Back Issues

The Long Halloween and the Compromise of Nostalgia



There are certain narratives that have had such a profound impact on my tastes that I feel compelled to revisit them just about every year. There are certain books, movies, television shows, and comics that helped lay the foundation for my narrative sensibilities, and have become fully ingrained in my being. I talk about Batman a lot on this site, primarily because I have a weekly series where I read random issues of Detective Comics. But, that whole project revolves around me reading issues for the first time. I don’t get to talk about defining Batman stories that helped get me into the character, and serve as the basis for my understanding of the character. And I think a big part of that is that I by and large regret the books that formed that initial opinion. Growing up my main exposure to Batman were the 90’s films (which are a mixed bag, to say the least) and Batman: the Animated Series, which remains possibly my favorite use of these characters in any medium. But, comics weren’t exactly a source of Batman for me. I didn’t grow up anywhere near a comic books store, and what few comics my local grocery store sold rarely included DC comics for whatever reason. So, my main introduction to the comics side of Batman came about when I started finding bound collections at bookstores, which just so happened to coincide with high school.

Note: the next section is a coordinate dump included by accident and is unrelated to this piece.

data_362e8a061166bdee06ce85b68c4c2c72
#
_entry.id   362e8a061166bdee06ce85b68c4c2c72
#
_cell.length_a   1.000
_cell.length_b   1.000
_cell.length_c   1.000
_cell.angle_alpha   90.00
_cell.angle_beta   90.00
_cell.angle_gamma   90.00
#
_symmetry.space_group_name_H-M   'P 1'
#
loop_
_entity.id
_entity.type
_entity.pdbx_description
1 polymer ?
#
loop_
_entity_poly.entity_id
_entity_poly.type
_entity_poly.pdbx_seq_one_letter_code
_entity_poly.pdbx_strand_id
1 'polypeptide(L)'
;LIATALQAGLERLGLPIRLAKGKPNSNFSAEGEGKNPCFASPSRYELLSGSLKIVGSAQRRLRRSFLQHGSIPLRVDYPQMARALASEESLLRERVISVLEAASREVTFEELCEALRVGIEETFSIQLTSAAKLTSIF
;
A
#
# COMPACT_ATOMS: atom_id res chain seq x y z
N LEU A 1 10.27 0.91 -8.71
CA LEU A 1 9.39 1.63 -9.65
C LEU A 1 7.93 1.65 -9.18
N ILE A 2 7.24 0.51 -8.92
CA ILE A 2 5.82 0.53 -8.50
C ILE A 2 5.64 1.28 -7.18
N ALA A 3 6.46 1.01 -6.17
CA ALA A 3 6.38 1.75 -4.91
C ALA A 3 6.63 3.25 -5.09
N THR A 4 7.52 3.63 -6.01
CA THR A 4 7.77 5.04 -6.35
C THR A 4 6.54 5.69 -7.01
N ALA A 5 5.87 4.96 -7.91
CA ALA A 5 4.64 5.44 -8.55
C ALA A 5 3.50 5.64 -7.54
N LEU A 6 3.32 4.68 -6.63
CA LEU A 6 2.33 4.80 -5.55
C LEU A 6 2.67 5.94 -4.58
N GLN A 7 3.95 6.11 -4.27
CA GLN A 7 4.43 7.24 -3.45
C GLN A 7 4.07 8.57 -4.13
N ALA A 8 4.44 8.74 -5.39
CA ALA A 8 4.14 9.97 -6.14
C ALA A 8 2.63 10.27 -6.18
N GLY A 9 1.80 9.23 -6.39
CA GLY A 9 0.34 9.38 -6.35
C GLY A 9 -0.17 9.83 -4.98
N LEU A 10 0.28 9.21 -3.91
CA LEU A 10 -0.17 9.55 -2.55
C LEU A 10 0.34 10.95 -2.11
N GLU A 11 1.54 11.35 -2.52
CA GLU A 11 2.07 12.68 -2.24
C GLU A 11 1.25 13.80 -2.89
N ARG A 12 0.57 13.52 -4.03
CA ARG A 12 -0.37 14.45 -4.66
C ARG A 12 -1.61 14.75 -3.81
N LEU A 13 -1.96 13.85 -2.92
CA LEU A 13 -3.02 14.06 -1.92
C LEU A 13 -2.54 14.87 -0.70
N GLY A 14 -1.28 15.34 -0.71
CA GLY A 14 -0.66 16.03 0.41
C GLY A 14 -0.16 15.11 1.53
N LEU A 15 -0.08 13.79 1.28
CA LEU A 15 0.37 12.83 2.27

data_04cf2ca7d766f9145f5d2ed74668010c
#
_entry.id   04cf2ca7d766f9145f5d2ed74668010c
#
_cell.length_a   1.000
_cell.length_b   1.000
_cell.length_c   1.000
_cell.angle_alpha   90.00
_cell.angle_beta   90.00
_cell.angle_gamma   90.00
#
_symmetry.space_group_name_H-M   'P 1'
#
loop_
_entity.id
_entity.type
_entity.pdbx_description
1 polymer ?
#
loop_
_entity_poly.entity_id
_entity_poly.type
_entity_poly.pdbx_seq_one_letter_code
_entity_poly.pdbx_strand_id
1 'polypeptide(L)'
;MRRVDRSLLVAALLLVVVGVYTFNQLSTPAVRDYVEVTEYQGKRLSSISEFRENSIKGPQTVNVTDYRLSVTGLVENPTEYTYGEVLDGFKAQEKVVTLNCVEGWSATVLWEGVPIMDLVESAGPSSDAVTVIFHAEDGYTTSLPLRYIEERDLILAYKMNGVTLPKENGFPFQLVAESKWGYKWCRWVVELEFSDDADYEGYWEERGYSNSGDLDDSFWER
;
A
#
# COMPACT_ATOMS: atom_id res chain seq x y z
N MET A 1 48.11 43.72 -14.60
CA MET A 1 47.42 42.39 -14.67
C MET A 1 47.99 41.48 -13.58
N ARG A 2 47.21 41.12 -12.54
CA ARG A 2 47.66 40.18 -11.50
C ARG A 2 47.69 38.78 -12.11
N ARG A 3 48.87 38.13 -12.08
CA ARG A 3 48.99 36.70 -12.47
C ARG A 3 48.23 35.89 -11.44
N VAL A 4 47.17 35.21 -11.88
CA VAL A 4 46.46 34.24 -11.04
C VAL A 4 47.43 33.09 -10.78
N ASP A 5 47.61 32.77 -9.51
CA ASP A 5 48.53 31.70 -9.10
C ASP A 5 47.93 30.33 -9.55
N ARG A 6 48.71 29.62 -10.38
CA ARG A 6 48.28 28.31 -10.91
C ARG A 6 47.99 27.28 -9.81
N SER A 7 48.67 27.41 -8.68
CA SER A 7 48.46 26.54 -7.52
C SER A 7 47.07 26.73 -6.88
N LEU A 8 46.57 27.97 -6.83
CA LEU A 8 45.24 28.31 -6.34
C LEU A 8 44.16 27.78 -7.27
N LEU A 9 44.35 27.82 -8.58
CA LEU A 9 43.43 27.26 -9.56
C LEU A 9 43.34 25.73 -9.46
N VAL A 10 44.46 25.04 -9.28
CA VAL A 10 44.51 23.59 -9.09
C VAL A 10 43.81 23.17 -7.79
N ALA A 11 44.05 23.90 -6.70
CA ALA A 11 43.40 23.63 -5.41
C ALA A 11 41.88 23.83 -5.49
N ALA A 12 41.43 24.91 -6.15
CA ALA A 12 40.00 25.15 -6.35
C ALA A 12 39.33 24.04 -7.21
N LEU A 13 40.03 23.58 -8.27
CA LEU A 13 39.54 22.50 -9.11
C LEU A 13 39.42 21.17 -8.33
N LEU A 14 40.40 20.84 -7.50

Also known as the period of life where a person is their most intolerable. I threw myself into the world of Batman, specifically looking for stories that were dark, violent, and preferably included the Joker. And my tastes have changed from that, to say the least. As I’ve gotten older these books that provided by basic understanding of Batman, things like Hush, Death in the Family, and the Brian Azzarello Joker comic have aged like milk for me, and now feel like embarrassing reminders of the person I was. And yet, there’s still one comic from this era that I’ve held in esteem.

The Long Halloween.

When I was first researching Batman, looking for the best way to get into the character, I would frequently see this book listed as one of the greatest Batman stories of all time. And it clicked for me. I loved this comic, and for years considered it one of my favorite comic books of all time. I check in on it every few years, tossing myself back into the strange world that Jeph Loeb, Tim Sale, and company created. It’s gorgeously illustrated, tackles a very interesting side of the Batman mythos, and was possibly the book that most influenced my obsession with actually seeing Batman solve crimes through deduction.